During Google’s Marketing Next conference in San Francisco, the search giant unveiled a new measurement tool called Unique Reach which will allow marketers to know the exact number of times a person has been exposed to an ad in Google Adwords.

Online advertising is often based on the interests of users who get the ads delivered to them or those who are targeted through various tracking methods. Google wants to help advertisers measure the usage of their user behavior accurately, and who better than Google – a company which makes most of its fortune from advertising revenues

Unique Reach, now available through an AdWords update, will allow advertisers to measure campaign time or view how many times a person has seen an add across all devices, campaigns and formats.

If you search for a particular product online, you’re guaranteed to be bombarded by countless ads offering similar products. At first, such targeted ads might seem informative, but soon their repetitive nature emerges. The duplication is not only considered highly annoying by users, but it’s also wasteful for marketers. With Unique Reach, advertisers will be able to know how many times a person has seen an ad, as well as the number of unique users, in addition to average impressions per unique user.

The new AdWords tool unveiled by Google this week is similar to Facebook’s “exact reach” metric which is used to show the number of plays per user and number of unique views. A feature like Unique Reach was long overdue.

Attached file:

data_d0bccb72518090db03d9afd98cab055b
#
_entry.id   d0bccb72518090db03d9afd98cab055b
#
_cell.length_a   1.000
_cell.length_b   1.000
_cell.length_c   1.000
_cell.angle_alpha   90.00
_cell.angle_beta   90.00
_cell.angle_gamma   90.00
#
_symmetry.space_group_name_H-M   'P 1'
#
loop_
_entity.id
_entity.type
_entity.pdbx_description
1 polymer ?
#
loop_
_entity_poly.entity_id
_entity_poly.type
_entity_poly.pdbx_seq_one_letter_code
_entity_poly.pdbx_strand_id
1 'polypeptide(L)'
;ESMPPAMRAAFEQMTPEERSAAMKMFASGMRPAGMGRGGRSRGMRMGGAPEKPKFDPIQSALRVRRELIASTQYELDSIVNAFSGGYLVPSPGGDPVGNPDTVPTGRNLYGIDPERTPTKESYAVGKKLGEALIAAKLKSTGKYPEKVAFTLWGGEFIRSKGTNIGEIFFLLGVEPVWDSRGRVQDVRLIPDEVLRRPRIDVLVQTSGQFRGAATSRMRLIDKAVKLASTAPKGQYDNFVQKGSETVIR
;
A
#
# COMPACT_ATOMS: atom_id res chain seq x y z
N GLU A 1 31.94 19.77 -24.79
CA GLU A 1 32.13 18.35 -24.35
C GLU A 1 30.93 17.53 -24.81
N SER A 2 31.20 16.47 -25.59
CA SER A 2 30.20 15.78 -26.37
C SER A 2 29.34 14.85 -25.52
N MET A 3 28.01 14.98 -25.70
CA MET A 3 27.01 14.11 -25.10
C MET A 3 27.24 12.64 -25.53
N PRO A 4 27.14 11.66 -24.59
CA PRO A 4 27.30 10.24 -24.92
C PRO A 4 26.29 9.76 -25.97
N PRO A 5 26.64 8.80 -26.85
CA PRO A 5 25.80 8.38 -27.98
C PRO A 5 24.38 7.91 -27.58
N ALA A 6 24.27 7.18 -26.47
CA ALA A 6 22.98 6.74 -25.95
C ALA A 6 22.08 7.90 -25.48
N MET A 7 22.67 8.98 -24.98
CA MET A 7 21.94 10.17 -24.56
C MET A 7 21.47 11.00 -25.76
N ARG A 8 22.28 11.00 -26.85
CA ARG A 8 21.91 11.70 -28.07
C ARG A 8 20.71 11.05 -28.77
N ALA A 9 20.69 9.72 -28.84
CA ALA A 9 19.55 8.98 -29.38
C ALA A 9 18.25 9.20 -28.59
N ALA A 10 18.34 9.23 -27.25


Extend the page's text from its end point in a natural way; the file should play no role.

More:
Google is betting on allowing marketers to deliver less duplicate ads and offer more variety. But this goes against an older advertising school which rests on the principle of “effective frequency”. This term is used to describe the number of times a consumer has to be exposed to an ad or advertising message before the advertiser can get the desired response. According to this philosophy to evoke the desired reaction, the customer has to be exposed to such an ad at least five times.

Thomas Smith highlights this principle in his book “Successful Advertising” by breaking down the exact number of steps needed to get a message across to consumers:

  • The 1st time people look at an ad, they don’t see it.
  • The 2nd time, they don’t notice it.
  • The 3rd time, they are aware that it is there.
  • The 4th time, they have a fleeting sense that they’ve seen it before.
  • The 5th time, they actually read the ad.

In an age where time spent online has increased dramatically, there is also the growing need to be constantly exposed to something new. That’s why Google’s Unique Reach tool could make a lot of sense for advertisers trying their best not to bore customers with their ads.

In addition to Unique Reach, Google also introduced a new metric that is meant to capture viewing time of advertising videos. The new tool is designed to offer more marketers an insight into what exactly holds the viewers’ attention.